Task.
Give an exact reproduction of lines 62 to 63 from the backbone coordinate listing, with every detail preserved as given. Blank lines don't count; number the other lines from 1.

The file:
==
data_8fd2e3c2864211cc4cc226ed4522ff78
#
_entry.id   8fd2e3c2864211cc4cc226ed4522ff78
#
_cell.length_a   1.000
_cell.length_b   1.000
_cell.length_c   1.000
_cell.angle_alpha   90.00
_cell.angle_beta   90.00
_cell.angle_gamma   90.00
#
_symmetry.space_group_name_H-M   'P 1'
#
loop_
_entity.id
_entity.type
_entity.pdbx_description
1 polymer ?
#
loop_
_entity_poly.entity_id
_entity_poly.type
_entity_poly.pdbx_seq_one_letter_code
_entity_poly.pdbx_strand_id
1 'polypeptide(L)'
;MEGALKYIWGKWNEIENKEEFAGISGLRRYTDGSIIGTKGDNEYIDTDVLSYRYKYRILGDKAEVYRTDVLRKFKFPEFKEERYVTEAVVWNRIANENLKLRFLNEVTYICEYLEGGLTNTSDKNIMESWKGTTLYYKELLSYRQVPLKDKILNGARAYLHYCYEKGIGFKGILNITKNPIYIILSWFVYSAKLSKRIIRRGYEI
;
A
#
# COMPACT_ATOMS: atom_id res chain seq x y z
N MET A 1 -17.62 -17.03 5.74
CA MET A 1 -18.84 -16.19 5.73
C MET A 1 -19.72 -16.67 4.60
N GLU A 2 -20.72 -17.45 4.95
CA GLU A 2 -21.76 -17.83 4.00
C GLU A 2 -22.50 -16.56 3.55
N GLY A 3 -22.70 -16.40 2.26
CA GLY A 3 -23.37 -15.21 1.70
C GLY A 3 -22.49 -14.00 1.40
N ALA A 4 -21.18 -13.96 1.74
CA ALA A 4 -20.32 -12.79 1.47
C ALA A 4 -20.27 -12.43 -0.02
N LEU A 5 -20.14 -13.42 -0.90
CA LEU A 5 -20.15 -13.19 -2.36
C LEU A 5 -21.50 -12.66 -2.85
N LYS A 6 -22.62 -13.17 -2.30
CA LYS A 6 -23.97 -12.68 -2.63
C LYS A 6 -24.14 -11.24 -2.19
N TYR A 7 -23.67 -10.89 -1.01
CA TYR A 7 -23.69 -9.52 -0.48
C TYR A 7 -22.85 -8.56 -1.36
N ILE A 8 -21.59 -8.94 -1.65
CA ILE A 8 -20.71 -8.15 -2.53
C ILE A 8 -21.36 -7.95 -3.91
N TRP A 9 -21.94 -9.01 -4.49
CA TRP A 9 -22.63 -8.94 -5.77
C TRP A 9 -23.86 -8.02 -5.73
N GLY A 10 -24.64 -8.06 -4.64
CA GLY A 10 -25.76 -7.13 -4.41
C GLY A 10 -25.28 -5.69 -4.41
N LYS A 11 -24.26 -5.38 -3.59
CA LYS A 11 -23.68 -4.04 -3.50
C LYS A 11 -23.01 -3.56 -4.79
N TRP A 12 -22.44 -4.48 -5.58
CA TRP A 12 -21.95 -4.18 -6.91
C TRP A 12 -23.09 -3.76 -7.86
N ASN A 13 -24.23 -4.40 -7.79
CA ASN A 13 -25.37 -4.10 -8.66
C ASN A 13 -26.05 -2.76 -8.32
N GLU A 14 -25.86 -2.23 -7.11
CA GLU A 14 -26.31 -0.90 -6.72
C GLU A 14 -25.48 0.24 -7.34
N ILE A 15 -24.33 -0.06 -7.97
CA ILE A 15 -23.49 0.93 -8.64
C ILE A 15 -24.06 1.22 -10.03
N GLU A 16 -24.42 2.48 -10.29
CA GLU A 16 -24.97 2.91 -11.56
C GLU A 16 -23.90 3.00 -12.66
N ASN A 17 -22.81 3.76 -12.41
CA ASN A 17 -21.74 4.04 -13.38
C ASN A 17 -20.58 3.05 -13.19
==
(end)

CA LYS A 11 -23.68 -4.04 -3.50
C LYS A 11 -23.01 -3.56 -4.79